PARIS — School officials will have to wait at least another month or two for a decision from the state Department of Education on whether funding will be available to renovate or rebuild the Oxford Hills Middle School and Agnes Gray Elementary School.

“The release of major capital construction list has been delayed yet again,” Superintendent Rick Colpitts announced to the SAD 17 Board of Directors at its April 2 meeting. “As you remember it was going to come out the first week of April, then the first week of May. Now I have heard it will be in mid June. So we will likely be in the last couple of weeks of school before we find out where we are on the list.”

The district applied in March of 2017 for the funding for the Maine Department of Education’s Major Capital School Construction Program, to alleviate a number of problems at both school buildings, ranging from inadequate space to lack of handicap accessibility.

The DOE will put the applications from 75  school districts across the state, including SAD 17, into a priority list for funding.

On March 28, the DOE said the scoring process for the Major Capital Improvement Program was close to completion for the 75 schools, including those in SAD 17, visited during the fall of 2017.  A proposed priority list will be presented to the State Board of Education at its June 13 meeting. The acceptance of that list will initiate a 30-day appeal period.

Once the State Board has taken action after the scheduled meeting date, the Major Capital Improvement Program priority list will be posted.


Problems cited

The three-story wood-frame building and its 120 students and staff at the Agnes Gray Elementary School on Main Street was built in 1895 with additions in 1910, 1923 and 1939.  The school is one of the oldest in the district.

Among the Agnes Gray Elementary School building deficiencies are:

• below-ground cafeteria, art/music, guidance, teacher workroom and kitchen;

• lack of classroom space;

• inadequate exits from all three floors;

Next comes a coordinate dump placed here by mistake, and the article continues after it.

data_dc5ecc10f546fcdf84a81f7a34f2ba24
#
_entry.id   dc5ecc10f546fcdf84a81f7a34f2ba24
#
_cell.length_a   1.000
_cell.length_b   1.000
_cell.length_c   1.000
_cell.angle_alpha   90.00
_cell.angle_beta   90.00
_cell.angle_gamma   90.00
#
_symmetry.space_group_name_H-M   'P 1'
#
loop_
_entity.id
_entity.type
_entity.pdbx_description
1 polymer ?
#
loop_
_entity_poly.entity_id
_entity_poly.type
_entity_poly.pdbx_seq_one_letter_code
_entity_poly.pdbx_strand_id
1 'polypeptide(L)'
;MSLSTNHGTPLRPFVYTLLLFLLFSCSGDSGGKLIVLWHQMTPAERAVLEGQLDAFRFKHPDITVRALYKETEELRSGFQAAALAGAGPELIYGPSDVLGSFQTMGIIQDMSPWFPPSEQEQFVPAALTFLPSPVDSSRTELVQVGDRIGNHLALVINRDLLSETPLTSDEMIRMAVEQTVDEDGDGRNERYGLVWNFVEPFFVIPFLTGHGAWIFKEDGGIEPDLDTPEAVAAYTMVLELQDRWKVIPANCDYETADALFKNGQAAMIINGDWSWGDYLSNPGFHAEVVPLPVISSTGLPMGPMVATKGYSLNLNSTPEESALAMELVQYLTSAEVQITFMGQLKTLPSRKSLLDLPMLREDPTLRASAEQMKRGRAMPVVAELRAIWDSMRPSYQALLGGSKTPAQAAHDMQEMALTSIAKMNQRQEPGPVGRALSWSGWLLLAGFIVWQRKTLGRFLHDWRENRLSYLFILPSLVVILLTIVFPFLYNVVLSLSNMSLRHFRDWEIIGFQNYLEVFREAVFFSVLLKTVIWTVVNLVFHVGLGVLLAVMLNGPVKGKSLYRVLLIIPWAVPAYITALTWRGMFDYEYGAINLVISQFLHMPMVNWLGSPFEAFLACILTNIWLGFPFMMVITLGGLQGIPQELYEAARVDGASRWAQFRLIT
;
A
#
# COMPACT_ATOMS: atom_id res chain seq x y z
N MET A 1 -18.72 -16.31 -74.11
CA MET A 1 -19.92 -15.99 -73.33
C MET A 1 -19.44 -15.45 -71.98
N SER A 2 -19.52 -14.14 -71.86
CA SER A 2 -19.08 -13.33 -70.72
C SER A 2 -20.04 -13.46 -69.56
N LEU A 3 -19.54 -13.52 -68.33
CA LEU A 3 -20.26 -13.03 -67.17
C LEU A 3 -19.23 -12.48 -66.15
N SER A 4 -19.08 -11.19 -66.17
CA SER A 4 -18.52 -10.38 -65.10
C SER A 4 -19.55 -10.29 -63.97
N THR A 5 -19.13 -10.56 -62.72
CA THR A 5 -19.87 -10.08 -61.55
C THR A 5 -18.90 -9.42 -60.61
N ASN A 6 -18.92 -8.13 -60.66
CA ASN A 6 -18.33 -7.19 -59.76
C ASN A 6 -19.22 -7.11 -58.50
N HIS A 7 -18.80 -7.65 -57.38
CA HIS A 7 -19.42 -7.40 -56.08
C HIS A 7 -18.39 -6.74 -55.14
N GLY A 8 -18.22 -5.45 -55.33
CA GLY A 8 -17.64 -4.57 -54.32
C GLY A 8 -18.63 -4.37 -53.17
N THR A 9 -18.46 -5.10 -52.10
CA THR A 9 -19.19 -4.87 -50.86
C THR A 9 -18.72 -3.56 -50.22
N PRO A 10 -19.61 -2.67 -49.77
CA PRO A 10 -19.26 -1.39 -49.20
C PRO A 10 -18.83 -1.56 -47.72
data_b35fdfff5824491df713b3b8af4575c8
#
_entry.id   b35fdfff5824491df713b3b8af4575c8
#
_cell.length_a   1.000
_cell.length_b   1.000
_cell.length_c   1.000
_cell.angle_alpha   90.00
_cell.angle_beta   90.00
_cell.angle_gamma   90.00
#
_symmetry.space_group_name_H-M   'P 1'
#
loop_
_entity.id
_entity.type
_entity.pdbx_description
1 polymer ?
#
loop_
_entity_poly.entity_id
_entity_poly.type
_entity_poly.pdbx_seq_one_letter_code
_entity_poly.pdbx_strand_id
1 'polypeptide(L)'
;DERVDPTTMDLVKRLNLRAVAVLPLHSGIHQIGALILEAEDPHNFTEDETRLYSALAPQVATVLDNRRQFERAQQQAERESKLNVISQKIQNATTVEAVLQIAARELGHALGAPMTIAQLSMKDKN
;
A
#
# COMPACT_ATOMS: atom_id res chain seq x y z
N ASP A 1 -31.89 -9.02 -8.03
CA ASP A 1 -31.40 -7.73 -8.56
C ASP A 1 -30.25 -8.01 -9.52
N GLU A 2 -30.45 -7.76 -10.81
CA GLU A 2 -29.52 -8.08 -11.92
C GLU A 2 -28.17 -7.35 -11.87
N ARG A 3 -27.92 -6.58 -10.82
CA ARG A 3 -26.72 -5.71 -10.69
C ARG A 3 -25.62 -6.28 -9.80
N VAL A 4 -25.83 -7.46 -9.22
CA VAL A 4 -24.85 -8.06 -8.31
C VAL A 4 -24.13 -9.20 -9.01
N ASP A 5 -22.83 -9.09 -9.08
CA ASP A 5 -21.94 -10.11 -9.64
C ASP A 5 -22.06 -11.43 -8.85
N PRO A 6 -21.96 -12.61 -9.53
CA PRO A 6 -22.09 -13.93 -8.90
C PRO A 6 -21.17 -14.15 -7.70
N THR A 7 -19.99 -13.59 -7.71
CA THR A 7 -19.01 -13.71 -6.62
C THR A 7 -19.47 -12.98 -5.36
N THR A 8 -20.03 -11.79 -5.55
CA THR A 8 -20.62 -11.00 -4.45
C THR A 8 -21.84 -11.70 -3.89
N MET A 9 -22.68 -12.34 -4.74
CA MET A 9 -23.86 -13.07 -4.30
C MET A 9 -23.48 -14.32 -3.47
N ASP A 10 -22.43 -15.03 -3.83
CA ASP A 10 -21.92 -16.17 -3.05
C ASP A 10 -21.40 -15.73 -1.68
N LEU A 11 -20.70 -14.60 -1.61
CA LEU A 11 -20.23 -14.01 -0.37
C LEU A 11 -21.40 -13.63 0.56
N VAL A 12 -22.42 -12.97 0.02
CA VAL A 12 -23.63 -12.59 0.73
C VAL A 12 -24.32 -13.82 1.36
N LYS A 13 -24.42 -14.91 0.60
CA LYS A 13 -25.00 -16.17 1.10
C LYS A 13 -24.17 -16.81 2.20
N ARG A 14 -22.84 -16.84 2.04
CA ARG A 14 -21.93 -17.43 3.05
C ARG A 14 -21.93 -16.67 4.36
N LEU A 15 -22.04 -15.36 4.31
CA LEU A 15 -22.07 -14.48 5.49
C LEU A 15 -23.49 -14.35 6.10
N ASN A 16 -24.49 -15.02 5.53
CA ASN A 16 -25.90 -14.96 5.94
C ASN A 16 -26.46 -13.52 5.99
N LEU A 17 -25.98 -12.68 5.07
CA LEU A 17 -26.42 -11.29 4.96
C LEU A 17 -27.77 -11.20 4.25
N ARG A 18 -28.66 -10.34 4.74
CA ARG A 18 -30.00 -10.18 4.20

• lack of handicap accessibility throughout;

• lack of administrative, office and nursing space;

• persistent issues of moisture and mold;

• uneven risers on stairs, and rails that are lower than code permits; and

• a sprinkler system that is 78 years old.

As a result of overcrowding, the district reopened the nearby Legion Memorial School at 20 Kingsbury St. at the beginning of the 2017-2018 school year.


At the Oxford Hills Middle School, in Paris,  overcrowding is also an issue.

The site was originally home to Paris High School, which was built in 1954. With an addition and renovations, it eventually became  the middle school.

School officials say a long-term goal has been to include sixth-graders from the district’s eight towns, but there’s not even enough space for the two grades already there.

Portable classrooms were added in 2012 but were removed because of mold. Since that time,  some seventh- and eighth-grade students are being housed at a leased building on Madison Avenue in Oxford, two miles away. That set-up has worked for several years, but is not considered a viable long-term solution by school officials.

Problems at the Paris campus include:

• overcrowding that splits students between two campuses;


• no lab facilities for seventh-grade programs;

• lack of general classroom space

• insufficient electrical wiring and technology throughout the general classrooms;

• no usable stage;

• an art room under the gymnasium, which generates high levels of noise and distractions;

• an undersized kitchen with inadequate ventilation and lack of air conditioning; and

• little roof insulation and no insulated glass.

This is the third time the district has attempted to get funding for the middle school. Officials applied in 2001-02 and again in 2o10-11. The last time it was ranked 26 out of 71 projects. Business Manager Cathy Coffey said the projects typically need to be in the top three on the priority list to receive funding.

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